Interfaces between low-level device drivers and algorithmic software have multiple unique issues. These issues exist in traditional text-based development processes and in MBD workflows. Let’s review the challenges and methods for meeting the challenges.
I decompose the hardware challenges into two categories; conceptual and technical.
For software engineers, the concepts behind hardware interfaces are frequently a source of error.
- Finite resolution: Physical hardware has a finite resolution. A 12-bit A/D converter will not provide data at a higher resolution than 12-bits.
- Temporal non-determinism: Readings from hardware, unless specifically configured to do so, are not assured to be from the same iteration of the algorithm.
- Corrupted data: Data from hardware sources can be corrupted in multiple methods. The software needs to handle these corruptions in a robust fashion.
The technical challenges are standard component-to-component interface issues.
- Data conversion: Information comes from the hardware in units of counts or encoded information. This data needs to be converted into engineering units for use in the system.
- Hardware/Software interface architecture: The method for interfacing the hardware and software components requires a stricter encapsulation than software-to-software architectural components.
- Component triggering: Hardware components can be triggered using one of three basic methods. Schedule based triggering, event-based triggers or interrupt based triggers.
Addressing the hardware challenges
Understanding the hardware challenges we can now address them. The conceptual challenges are addressed through education.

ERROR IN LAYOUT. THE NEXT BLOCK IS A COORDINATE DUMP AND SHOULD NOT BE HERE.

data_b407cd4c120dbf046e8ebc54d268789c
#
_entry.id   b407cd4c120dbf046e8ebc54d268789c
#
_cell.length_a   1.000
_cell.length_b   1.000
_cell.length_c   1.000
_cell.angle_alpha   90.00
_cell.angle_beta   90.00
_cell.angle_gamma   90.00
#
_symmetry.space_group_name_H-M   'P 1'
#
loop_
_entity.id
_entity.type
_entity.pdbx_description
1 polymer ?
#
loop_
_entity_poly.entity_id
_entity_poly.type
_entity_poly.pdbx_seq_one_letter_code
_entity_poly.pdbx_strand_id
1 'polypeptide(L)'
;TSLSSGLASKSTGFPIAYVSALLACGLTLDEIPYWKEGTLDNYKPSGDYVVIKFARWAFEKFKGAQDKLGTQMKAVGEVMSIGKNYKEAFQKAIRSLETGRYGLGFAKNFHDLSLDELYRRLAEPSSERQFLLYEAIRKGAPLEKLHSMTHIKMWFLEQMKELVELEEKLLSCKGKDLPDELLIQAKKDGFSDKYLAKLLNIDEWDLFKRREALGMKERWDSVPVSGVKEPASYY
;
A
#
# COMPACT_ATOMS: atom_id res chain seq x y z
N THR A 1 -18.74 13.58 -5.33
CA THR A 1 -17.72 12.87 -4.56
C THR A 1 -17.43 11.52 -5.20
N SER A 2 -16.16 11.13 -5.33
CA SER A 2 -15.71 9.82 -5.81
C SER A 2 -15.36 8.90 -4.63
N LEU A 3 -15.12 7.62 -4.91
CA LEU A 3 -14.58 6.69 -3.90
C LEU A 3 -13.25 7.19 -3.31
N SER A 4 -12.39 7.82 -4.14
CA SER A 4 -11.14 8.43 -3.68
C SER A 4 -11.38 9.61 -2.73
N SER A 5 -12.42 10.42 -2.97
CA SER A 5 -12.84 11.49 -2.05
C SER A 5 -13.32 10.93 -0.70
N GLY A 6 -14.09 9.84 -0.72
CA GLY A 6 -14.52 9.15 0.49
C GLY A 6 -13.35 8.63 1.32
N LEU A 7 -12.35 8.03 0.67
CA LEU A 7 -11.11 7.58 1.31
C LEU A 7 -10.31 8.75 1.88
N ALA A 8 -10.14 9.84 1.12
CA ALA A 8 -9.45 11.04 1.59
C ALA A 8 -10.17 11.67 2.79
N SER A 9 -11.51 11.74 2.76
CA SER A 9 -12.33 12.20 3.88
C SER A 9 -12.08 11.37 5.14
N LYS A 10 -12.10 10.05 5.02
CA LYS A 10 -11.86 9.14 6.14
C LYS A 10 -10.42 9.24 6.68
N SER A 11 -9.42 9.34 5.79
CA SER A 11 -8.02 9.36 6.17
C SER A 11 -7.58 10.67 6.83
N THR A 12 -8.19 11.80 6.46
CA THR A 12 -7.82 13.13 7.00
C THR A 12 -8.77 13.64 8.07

- Finite resolution: Analog-to-Digital Converter Testing
Kent H. Lundberg (MIT)
- Temporal non-determinism: The temporal logic of programs
- Corrupted data: Removing spikes from signals
Technical challenges are handled with education and patterns.
- Data conversion: Data conversion is done through any number of simple algorithms, from y = m*x + b equations, table look ups or polynomials.
- Hardware/Software interface architecture: Interfaces to the hardware run through a Hardware Abstraction Layer (HAL). The HAL functions can be directly called from within the Model-Based Design environment.
Because the HAL is a discreet function the call to the hardware should encapsulated on a per function basis. (Note: multiple calls can be made to the function if it is reentrant, however this tends to be less efficient)
The connection and scaling of the hardware is broken into 3 sub-components shown above.
- Access to the low level device drivers
- Data filtering
- Data scaling
The top level model architecture interfaces the
- Component triggering: Hardware components can be triggered using one of three basic methods. Schedule based triggering, event-based triggers or interrupt based triggers. Information on how to trigger component can be found here.
Well defined interfaces between hardware and software is provide clarity in communicating design intent. The model architecture can be developed from the basic architecture proposed here, with the hardware inputs and outputs being a top level integration system.